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Ever Feel Like Roger Daltry?

While at my desk earlier this week, a phone call came in and I picked up the receiver to hear an overly enthusiastic salesperson make numerous mistakes.  Allow me to share a few with you:

Salesperson:  Hello, Dave?

First mistake:  The presumed informality is dangerous.  While I do not strenuously object to being called, “Dave,” it is a risk to refer to someone named, “David” as “Dave.”  He did not know me, did not know how I feel about it, and took a risk that seemed unnecessary.

Salesperson: I have been working with many companies just like yours.

Second mistake: In the mind of a business person/prospect/customer their business is unique (even if as a vendor you see how companies are alike, struggle with the same issues, confront the same obstacles, etc. – it is creating an objection where none need exist).  My immediate reaction is to become defensive.  I think, “how does he know what my business is like?”

Salesperson: I want to ask you to a few questions so I can show you how I can help you with your business issues, OK?

Third mistake:  Assuming I have problems, and assuming I want or need this salesperson’s help is awfully bold.  Until I invite a vendor to participate in an issue, I am not necessarily eager to discuss my problems, and certainly have not made the decision to do so at this point after the first 30 seconds of a call with a stranger.

Salesperson: Allow me to tell you about my company (and then spoke for between 5-6 minutes about their products and services).

Fourth mistake:  I had not asked about his company, did not see how that was relevant, and he failed to connect it to any of the answers to my questions.  Instead I got a very generic review of company history.  At this point, I was only listening to see how many other mistakes this salesperson was going to make (it was a slow day and I had time).

Salesperson: (After his lengthy review of company history, products and services, and his “high interest” in working together) Can we schedule another call with my Boss to discuss how we might work together?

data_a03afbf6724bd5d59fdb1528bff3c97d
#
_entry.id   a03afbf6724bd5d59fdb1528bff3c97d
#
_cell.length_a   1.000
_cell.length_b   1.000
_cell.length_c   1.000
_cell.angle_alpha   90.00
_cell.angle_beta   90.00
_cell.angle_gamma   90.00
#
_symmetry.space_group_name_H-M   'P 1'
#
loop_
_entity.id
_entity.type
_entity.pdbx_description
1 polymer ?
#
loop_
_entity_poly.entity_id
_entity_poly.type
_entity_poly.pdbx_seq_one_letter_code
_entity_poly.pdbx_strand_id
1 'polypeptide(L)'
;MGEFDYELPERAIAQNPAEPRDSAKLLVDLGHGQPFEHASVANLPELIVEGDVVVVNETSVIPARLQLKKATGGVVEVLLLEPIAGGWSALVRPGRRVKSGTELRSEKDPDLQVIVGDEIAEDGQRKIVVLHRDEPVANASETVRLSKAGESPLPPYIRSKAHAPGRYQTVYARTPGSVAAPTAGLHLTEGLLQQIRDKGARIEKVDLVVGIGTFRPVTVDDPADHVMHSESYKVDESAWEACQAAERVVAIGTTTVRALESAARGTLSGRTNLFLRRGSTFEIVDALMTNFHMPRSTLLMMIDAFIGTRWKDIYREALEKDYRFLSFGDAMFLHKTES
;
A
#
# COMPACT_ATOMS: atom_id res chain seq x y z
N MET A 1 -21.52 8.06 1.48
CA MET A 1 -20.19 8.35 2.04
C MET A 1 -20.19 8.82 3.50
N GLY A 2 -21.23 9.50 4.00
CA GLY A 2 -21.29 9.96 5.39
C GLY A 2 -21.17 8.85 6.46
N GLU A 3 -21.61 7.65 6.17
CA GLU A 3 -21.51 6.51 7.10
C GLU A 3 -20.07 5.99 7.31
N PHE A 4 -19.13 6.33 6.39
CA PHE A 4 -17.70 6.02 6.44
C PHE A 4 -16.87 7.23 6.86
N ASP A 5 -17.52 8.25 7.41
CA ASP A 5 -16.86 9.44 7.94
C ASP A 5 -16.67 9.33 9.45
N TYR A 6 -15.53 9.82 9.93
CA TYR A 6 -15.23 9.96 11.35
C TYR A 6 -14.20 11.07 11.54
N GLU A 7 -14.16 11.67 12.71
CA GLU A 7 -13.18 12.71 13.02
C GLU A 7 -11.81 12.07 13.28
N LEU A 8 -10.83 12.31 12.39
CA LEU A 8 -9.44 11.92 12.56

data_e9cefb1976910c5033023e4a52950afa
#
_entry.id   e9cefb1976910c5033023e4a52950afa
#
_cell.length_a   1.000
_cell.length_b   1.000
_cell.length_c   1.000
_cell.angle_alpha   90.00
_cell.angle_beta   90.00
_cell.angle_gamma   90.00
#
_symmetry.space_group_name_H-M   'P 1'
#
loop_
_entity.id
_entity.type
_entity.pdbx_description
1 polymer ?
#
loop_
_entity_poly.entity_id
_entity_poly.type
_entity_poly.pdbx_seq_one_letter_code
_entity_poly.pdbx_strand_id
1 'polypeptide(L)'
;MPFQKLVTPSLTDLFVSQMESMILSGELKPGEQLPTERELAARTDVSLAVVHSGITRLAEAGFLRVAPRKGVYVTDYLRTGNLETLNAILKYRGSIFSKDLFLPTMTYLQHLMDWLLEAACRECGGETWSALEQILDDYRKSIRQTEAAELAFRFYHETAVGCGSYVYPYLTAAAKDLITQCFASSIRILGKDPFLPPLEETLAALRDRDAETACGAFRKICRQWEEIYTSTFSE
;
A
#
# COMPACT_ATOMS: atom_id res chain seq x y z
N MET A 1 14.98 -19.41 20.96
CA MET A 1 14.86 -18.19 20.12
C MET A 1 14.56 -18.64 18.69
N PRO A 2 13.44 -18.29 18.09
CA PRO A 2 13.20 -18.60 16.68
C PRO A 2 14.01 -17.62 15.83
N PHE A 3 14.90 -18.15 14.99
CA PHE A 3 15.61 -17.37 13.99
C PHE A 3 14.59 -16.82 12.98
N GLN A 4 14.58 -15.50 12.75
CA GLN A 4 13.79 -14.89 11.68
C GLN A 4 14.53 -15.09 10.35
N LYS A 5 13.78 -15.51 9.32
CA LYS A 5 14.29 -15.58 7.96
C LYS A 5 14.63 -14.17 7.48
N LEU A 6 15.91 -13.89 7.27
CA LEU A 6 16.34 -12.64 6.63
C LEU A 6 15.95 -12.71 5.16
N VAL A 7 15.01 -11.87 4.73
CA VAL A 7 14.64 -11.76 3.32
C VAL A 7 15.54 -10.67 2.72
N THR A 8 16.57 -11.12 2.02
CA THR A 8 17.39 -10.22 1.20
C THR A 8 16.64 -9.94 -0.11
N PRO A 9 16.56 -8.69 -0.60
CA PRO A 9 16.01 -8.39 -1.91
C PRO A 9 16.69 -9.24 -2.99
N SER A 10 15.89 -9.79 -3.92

Fifth mistake: I am now being asked to devote more time, but there has not been a “need” established, I have not been “qualified” in any substantial way other than I answered the phone and have not hung up yet.  Out of curiosity for whether this person is new to the sales role or if the company has done a poor job of training (at this point, being a sales trainer, I am actually beginning to think that I may be able to sell them MY services, rather than purchasing from them), I accept a follow up meeting (call, not face-to-face) for the next day.

Day Two

At the appointed hour, I dial into the provided conference call number and the original salesperson and the Boss dial in shortly after.

Boss: Thank you for agreeing to speak with me today.  I want to be sure we use our time effectively, so would you mind if I ask a few questions?

Sixth mistake: Asking me the same questions I had provided answers to the prior day rubs me the wrong way.  I wonder, “Didn’t your salesperson take notes?  Weren’t you briefed on my answers?  Why are you wasting my time?”

Boss: (then ignores the answers I provided and launches into a 20 minute review of their company’s strengths, capabilities, and offerings.  NONE (and I mean not a one) was in response to any of my stated interests that had been surfaced through the same answers given now twice to the same questions.

Seventh  mistake: Why ask questions if you do not care about the answers?  It felt as if they had been trained that questions are important, but no one told them why or how to use that information.

Ultimately, I tired of the game and told them I did not see a fit between their organization and my own objectives, however, if they were interested in sales training to improve their selling process; I would be willing to discuss it with them (they were not interested – apparently they thought their approach was working).

Customers want to release their "inner Tommy" when salespeople do not listen.

Customers want to release their “inner Tommy” when salespeople do not listen.

As I hung up the phone, the lyrics to the song from the movie, Tommy, came to mind and while I am not Roger Daltry and I am far too old to jump around on stage, I did for the moment empathize with prospects that go through this experience day after day:

“See me, feel me, touch me, heal me.”

Salespeople would be wise to spend time truly understanding their prospects and customers from THEIR side of the relationship BEFORE attempting to sell, fix, repair, suggest, etc.  In the meantime, I have to go find a guitar in the closet and release my inner Pete Townsend.

David Zahn